On April 10, Mexican voters had the possibility to remove President Andrés Manuel López Obrador from office. It was the first nation-wide recall referendum ever in Mexico, but the unorthodox use of the instrument was hotly debated.
Like many countries, the Mexican constitution allows voters to collect signatures to remove a politician they have lost confidence in from office. It is a very specific type of citizens’ initiative that is especially popular in Latin America. Recall referendums of this type can be triggered on all political levels in Mexico, from the local to the national, but it was the first time ever that the entire country was called upon to decide the fate of a sitting President. That in itself would make it an interesting case study, but what set this particular recall apart from all others is that the person who initially called for it was none other than the President himself.
The promise to hold a recall referendum as a kind of mid-term confirmation had been an integral part of the 2018 presidential campaign of Andrés Manuel López Obrador, commonly referred to as AMLO, who hailed it as a model for accountable politics.
However, in Mexico the President does not have the power to trigger a recall referendum, it has to be held at the initiative of the voters. In order to start the process, the President called on his supporters to collect the required 2,75 million signatures. A dedicated NGO was even set up for the purpose.
“It was a very counter-intuitive use of the instrument,” Greta Ríos, citizen participation expert and founder of Ollin tells us. A recall referendum in essence is a way for a significant number of voters to show that they have lost confidence in an official and to remove that person from office, it is not technically intended to be used as a confirmation of power.
“It was activated by people who did not want to remove the President from office, and they were very vocal about it. There was a group of people who created an NGO called ‘Let Democracy Continue’.” She stresses that this constitutes improper use of the recall mechanism, “It was used knowing that the President was not going to get recalled, it was used as a political tool.”
The signature collection campaign was also marred by reports of fraud, Ríos says, “We saw a lot of bad practices. For example, they needed around three million valid signature to activate the referendum and they collected a lot more - almost twice as much - but one in four was forged.”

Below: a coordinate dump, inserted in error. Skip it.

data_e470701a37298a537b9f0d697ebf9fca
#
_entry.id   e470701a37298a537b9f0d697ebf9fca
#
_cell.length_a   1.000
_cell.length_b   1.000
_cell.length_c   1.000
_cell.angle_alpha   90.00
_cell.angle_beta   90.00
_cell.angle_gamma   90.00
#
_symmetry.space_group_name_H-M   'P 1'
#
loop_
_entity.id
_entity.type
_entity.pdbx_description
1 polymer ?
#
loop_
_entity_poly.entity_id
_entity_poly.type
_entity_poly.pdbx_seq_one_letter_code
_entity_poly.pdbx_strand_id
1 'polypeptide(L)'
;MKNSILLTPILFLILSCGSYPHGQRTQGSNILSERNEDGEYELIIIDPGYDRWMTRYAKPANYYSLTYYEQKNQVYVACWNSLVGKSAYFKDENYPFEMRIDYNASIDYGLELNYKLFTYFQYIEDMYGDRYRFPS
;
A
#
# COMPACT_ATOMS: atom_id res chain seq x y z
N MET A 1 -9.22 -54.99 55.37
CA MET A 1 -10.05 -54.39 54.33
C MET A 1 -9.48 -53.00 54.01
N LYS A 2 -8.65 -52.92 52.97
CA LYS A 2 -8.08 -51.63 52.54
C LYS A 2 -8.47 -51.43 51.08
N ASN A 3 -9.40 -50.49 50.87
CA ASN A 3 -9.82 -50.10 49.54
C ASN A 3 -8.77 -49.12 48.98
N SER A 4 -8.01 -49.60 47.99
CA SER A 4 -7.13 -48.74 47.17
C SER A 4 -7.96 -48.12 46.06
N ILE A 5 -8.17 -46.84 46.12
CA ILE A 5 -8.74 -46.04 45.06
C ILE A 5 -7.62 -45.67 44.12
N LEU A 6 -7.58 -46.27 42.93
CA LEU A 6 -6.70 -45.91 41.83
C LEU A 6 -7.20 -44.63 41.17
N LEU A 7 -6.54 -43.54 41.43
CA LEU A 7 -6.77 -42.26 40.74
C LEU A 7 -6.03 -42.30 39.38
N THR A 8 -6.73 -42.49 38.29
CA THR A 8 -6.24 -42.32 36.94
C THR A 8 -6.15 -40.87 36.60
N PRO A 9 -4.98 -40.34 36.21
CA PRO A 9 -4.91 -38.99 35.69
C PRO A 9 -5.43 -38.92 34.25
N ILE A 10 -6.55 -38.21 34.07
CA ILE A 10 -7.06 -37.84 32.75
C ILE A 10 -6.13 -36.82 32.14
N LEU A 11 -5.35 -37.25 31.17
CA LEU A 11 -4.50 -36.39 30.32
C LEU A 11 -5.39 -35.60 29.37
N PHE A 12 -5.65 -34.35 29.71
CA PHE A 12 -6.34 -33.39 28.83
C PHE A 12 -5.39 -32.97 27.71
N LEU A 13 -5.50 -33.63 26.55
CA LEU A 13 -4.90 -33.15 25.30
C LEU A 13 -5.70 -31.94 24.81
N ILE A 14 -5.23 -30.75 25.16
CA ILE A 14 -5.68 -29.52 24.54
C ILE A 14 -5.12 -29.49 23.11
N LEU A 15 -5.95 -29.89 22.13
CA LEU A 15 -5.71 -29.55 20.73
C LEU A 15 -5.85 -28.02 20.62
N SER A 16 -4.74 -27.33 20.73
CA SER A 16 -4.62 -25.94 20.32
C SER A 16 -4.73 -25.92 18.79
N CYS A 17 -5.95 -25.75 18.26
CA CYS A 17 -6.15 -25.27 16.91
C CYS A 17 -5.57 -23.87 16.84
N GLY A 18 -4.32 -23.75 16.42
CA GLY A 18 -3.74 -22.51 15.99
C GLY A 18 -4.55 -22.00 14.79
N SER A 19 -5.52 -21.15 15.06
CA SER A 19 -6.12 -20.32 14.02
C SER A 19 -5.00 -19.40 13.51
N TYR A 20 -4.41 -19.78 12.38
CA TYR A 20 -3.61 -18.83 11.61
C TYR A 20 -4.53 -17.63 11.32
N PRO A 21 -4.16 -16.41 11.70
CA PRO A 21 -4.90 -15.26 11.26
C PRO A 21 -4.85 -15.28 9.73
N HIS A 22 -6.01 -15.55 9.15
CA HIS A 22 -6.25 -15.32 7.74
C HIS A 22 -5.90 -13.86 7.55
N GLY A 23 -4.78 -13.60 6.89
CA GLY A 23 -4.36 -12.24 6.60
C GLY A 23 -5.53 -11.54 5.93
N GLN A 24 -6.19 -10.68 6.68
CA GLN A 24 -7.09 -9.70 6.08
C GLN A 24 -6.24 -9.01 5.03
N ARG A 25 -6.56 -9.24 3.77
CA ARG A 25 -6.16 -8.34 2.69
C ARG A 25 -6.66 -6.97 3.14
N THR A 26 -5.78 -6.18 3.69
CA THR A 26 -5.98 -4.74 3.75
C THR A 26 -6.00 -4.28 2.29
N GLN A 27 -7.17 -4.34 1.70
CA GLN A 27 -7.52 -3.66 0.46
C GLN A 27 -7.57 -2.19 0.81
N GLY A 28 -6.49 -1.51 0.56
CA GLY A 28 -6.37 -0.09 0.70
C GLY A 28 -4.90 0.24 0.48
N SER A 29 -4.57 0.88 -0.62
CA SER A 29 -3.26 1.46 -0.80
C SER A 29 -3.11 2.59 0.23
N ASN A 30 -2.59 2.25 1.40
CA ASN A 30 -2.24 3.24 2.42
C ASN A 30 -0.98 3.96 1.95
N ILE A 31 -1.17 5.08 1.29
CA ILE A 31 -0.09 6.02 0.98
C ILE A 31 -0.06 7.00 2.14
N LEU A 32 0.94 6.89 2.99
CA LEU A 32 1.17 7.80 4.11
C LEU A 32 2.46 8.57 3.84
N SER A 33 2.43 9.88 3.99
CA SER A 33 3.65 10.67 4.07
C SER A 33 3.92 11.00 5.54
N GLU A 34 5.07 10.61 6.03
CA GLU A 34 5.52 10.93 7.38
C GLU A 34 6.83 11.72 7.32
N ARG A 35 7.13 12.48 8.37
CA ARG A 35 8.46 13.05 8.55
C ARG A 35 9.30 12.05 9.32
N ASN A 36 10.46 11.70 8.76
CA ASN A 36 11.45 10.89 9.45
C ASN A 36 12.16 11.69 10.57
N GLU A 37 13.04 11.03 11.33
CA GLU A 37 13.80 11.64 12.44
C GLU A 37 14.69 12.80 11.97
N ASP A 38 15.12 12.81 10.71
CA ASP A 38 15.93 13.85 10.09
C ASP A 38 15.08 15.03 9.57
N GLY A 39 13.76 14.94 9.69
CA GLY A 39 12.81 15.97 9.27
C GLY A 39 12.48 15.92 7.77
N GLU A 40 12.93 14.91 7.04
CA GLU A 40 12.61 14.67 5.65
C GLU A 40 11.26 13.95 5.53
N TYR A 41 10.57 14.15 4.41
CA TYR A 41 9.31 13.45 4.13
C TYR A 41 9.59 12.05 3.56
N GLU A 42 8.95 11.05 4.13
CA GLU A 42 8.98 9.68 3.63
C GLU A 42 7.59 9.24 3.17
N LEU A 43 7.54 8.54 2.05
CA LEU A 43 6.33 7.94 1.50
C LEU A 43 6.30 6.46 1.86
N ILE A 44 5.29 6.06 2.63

On Sunday 10 April, some 16 million voters turned out to answer the question “Do you agree that Andrés Manuel López Obrador, President of the United Mexican States, have his mandate revoked due to loss of confidence or continue in the Presidency of the Republic until his term ends?”
93% of voters expressed their will for López Obrador to stay in place. While this might seem like a resounding confirmation for the President, there are a number of caveats to the result.
First of all, the turnout was too low for the result to be binding. With 17% of voters taking part, it falls wildly short of the required 40% threshold. In the run-up to the vote, opposition parties had called for their supporters to boycott the result by staying away.
“For civic participation practitioners like me, I had a hard time finding whether I should support this exercise or not,” said Ríos, “People asked me whether I thought they should go out and vote or not. After giving it a lot of thought, I think my decision is always pro-participation.”
Because the process was initiated by supporters of the President and the MORENA party, a lot of citizens were also confused about the exercise Ríos reports, “I think a lot of people who wouldn’t necessarily support the president didn’t understand the process and thought that if they go and vote they would be in a way supporting him.”
López Obrador himself sounded victorious at the 93% win, calling it “historic” and celebrating the fact that in Mexico “the people are in charge” and he continues to carry their support.
But if we look at the result in the smaller context of the MORENA party, the result of the vote raises some questions. Many of the 30 million Mexicans who voted AMLO in office in 2018, did not turn out for this vote.
“Actually, they were engaged in a presidential campaign,” Ríos tells us, “There were signs everywhere, there were people handing out flyers on the street, there were people wearing T-shirts, … It was a big, big mobilisation process and they lost half the votes they got (in 2018). Of course the president and his party are saying that this was a big success, that they got 90%,… but I think that there are many ways to see it.”
So, will this new way of using the recall referendum persist in Mexican politics? “The way the law is framed right now, citizens have to activate it, citizens who have lost confidence,” Ríos says. What the President aimed to achieve, she explains, was to show that “We are very democratic, because we have this mechanism, and we even use this mechanism to give the opposition a chance.” But to use the recall referendum instrument in this way has been strongly criticised in Mexico Ríos points out, “It is like a popularity poll and that is how they’re using it, but this is an abusive use of the mechanism and of resources. It’s not cheap to do this kind of exercise.”